• Or maybe it was the heat that was causing the rubber from the Clay Squisher to stick to the curing resin.

Weird huh? What was confusing is that I had really scrubbed down the pad prior to using it. Maybe I scrubbed off some of the rubber shiny protective surface? And that shiny surface is what prevented it from sticking to the resin? I’m not even sure if there is a shiny protective surface.

Although I finished taking step-out photos at this point, let me walk you through the final steps.

Step 12:
The soft cured resin will be really easy to cut with a pair of scissors. Lay a Contemporary Jewelry Finding onto the surface of the soft cured resin. Hold the Contemporary Findings and the resin in place with one hand while you cut the resin with your other.

Step 13:
Next, use a 1.8mm Hole Punch to create some holes in the resin. You will want to punch the holes far enough in from the edge as not to easily tear the resin when you are stitching on the 22-gauge wire.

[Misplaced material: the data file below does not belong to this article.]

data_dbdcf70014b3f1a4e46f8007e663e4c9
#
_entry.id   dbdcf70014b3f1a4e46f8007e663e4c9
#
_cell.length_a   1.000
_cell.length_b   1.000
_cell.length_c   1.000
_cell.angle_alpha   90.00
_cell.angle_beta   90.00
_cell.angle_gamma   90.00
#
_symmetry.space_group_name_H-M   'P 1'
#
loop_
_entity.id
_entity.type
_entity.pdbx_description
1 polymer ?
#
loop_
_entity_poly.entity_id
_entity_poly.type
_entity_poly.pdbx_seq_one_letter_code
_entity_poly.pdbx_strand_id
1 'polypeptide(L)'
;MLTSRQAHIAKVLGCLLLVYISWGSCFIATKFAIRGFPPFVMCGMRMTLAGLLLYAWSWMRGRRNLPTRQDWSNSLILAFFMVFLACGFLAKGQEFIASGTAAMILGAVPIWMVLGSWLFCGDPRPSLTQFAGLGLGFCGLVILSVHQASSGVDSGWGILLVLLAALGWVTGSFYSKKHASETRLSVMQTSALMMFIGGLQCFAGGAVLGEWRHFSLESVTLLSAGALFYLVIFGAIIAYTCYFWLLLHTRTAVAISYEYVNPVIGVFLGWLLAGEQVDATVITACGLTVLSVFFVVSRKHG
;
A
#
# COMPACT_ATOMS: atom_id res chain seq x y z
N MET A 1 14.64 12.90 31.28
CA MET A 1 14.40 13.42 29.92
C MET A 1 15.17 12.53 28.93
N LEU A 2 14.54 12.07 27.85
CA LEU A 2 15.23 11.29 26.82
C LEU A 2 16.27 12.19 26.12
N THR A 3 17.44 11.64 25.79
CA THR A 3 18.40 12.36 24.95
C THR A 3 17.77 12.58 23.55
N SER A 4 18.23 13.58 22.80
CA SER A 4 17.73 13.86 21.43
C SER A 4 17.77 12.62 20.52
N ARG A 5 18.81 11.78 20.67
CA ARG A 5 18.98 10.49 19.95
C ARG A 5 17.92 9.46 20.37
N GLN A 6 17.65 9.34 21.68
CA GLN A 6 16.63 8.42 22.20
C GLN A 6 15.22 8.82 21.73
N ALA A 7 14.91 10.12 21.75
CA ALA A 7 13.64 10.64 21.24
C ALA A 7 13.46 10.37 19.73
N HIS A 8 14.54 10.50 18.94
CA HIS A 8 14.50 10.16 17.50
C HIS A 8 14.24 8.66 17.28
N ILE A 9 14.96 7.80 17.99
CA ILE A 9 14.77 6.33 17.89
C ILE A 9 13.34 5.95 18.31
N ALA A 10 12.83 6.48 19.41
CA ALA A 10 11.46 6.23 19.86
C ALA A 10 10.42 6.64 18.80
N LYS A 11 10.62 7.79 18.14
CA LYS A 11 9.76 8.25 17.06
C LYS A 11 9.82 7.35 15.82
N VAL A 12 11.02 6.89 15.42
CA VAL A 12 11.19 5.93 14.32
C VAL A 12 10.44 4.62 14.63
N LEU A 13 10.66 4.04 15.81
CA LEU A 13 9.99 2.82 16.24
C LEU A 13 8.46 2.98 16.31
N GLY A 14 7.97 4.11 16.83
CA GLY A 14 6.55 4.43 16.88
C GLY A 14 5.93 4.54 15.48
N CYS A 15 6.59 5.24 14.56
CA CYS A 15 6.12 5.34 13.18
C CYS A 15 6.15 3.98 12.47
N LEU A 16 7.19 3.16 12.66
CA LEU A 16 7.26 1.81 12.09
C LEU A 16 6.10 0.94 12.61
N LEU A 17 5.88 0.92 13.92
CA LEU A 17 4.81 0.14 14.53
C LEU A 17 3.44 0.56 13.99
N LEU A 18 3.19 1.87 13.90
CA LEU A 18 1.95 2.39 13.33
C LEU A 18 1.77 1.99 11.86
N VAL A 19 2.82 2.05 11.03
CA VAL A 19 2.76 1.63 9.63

Step 14:
Using a pair of flush cutters, cut 1’ of 22-gauge wire. Thread the wire through the punched hole in the resin and wrap it around the Contemporary Frame several times.

Step 15:
Use your flush cutters again to cut away the extra wire. I cut the wire consistently where it was coming up through the resin hole. Continue until all of the Contemporary Frame is secured to the texturized resin.

Shop the Supplies!


Do you have any ideas on why I had different results? Please comment below.

Visit Part 2 here: Textured Resin Tutorial: Part 2

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13 thoughts on “Textured Resin Tutorial: Part 1

  1. Michelle Gray says:

    No clue why the sheets of resin picked up black from the clay squisher (maybe you didn’t have enough baby powder on the sheets?), but I really like the look of the textured resin. Looks like old window glass. Wondering if using a mica powder would work in place of the baby powder. Looking forward to trying this tech. TFS!